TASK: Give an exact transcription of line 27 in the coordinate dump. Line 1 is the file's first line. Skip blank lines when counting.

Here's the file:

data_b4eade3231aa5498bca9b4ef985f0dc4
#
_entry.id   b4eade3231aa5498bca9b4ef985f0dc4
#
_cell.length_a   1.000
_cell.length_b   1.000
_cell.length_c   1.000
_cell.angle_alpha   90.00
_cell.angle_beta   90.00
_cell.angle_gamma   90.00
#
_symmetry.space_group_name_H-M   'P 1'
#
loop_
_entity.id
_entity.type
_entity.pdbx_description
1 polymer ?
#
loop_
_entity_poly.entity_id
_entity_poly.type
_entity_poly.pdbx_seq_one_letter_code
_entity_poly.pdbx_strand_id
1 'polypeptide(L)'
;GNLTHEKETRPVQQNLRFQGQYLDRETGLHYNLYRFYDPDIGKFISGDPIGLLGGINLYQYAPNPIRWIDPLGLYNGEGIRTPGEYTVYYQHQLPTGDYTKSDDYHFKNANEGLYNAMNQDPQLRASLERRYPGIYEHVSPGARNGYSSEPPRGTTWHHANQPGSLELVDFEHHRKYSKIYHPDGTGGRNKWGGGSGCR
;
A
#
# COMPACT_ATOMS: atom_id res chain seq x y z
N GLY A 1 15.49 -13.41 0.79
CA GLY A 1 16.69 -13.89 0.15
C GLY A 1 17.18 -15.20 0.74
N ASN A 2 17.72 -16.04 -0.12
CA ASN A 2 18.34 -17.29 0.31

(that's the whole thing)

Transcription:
;